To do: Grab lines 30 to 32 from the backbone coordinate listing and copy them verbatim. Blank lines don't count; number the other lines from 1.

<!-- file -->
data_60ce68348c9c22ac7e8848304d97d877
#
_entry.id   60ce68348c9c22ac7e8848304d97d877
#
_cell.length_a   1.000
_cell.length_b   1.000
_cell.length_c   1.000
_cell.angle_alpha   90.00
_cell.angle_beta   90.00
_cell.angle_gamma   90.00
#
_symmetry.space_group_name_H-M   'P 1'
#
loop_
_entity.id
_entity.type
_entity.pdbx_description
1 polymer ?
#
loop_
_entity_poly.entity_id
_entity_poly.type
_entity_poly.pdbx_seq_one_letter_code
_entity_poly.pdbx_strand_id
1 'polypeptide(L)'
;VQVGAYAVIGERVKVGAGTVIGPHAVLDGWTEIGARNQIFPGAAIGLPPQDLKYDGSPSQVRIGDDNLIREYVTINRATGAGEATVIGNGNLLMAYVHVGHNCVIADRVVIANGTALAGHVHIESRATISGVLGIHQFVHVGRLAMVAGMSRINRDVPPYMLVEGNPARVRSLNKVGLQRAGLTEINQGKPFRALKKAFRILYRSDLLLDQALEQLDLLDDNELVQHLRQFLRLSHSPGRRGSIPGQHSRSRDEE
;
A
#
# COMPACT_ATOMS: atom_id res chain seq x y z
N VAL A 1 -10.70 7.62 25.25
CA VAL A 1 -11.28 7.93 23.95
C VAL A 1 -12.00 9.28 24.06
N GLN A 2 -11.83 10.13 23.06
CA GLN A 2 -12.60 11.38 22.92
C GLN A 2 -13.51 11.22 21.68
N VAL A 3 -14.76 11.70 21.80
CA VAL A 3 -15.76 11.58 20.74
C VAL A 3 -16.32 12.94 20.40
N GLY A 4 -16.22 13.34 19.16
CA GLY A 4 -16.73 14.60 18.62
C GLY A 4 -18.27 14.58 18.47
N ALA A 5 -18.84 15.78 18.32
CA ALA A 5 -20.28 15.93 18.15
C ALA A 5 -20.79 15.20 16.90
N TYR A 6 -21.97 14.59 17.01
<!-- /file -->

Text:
# COMPACT_ATOMS: atom_id res chain seq x y z
N VAL A 1 -10.70 7.62 25.25
CA VAL A 1 -11.28 7.93 23.95